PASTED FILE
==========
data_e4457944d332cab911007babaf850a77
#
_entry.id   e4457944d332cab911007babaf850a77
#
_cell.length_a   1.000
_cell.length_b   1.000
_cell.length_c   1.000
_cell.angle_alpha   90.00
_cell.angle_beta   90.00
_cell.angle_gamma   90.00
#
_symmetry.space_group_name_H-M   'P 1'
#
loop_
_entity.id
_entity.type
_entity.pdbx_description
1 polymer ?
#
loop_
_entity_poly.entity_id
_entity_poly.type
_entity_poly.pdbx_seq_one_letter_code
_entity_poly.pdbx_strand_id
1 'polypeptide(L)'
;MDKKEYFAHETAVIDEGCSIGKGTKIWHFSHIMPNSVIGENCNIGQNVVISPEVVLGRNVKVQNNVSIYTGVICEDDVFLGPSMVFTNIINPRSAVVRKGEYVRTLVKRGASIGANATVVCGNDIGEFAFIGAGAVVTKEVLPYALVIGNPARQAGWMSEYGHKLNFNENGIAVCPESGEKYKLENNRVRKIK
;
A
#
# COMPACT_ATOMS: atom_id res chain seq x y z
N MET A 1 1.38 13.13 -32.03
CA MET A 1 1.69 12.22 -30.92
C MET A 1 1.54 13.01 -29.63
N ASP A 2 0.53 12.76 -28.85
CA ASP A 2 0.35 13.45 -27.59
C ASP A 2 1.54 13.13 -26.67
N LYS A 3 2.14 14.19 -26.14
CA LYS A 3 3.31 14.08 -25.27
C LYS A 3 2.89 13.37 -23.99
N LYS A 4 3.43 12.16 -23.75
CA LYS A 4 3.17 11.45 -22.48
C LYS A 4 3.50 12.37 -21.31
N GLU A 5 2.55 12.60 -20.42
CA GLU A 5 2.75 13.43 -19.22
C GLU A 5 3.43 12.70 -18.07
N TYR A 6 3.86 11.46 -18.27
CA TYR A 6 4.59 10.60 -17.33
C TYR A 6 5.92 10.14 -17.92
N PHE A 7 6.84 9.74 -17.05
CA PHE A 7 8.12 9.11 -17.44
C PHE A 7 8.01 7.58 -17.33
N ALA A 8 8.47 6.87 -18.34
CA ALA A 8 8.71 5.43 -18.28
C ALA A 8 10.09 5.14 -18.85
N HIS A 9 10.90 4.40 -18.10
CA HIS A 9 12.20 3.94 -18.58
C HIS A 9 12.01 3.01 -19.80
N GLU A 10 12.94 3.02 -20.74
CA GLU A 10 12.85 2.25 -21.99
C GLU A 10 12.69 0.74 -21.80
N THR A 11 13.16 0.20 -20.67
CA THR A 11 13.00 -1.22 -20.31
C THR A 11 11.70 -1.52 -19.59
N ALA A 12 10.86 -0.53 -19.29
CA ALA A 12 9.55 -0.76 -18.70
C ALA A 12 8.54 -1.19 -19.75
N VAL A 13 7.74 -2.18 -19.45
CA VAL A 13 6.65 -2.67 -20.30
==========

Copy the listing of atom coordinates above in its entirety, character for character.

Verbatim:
data_e4457944d332cab911007babaf850a77
#
_entry.id   e4457944d332cab911007babaf850a77
#
_cell.length_a   1.000
_cell.length_b   1.000
_cell.length_c   1.000
_cell.angle_alpha   90.00
_cell.angle_beta   90.00
_cell.angle_gamma   90.00
#
_symmetry.space_group_name_H-M   'P 1'
#
loop_
_entity.id
_entity.type
_entity.pdbx_description
1 polymer ?
#
loop_
_entity_poly.entity_id
_entity_poly.type
_entity_poly.pdbx_seq_one_letter_code
_entity_poly.pdbx_strand_id
1 'polypeptide(L)'
;MDKKEYFAHETAVIDEGCSIGKGTKIWHFSHIMPNSVIGENCNIGQNVVISPEVVLGRNVKVQNNVSIYTGVICEDDVFLGPSMVFTNIINPRSAVVRKGEYVRTLVKRGASIGANATVVCGNDIGEFAFIGAGAVVTKEVLPYALVIGNPARQAGWMSEYGHKLNFNENGIAVCPESGEKYKLENNRVRKIK
;
A
#
# COMPACT_ATOMS: atom_id res chain seq x y z
N MET A 1 1.38 13.13 -32.03
CA MET A 1 1.69 12.22 -30.92
C MET A 1 1.54 13.01 -29.63
N ASP A 2 0.53 12.76 -28.85
CA ASP A 2 0.35 13.45 -27.59
C ASP A 2 1.54 13.13 -26.67
N LYS A 3 2.14 14.19 -26.14
CA LYS A 3 3.31 14.08 -25.27
C LYS A 3 2.89 13.37 -23.99
N LYS A 4 3.43 12.16 -23.75
CA LYS A 4 3.17 11.45 -22.48
C LYS A 4 3.50 12.37 -21.31
N GLU A 5 2.55 12.60 -20.42
CA GLU A 5 2.75 13.43 -19.22
C GLU A 5 3.43 12.70 -18.07
N TYR A 6 3.86 11.46 -18.27
CA TYR A 6 4.59 10.60 -17.33
C TYR A 6 5.92 10.14 -17.92
N PHE A 7 6.84 9.74 -17.05
CA PHE A 7 8.12 9.11 -17.44
C PHE A 7 8.01 7.58 -17.33
N ALA A 8 8.47 6.87 -18.34
CA ALA A 8 8.71 5.43 -18.28
C ALA A 8 10.09 5.14 -18.85
N HIS A 9 10.90 4.40 -18.10
CA HIS A 9 12.20 3.94 -18.58
C HIS A 9 12.01 3.01 -19.80
N GLU A 10 12.94 3.02 -20.74
CA GLU A 10 12.85 2.25 -21.99
C GLU A 10 12.69 0.74 -21.80
N THR A 11 13.16 0.20 -20.67
CA THR A 11 13.00 -1.22 -20.31
C THR A 11 11.70 -1.52 -19.59
N ALA A 12 10.86 -0.53 -19.29
CA ALA A 12 9.55 -0.76 -18.70
C ALA A 12 8.54 -1.19 -19.75
N VAL A 13 7.74 -2.18 -19.45
CA VAL A 13 6.65 -2.67 -20.30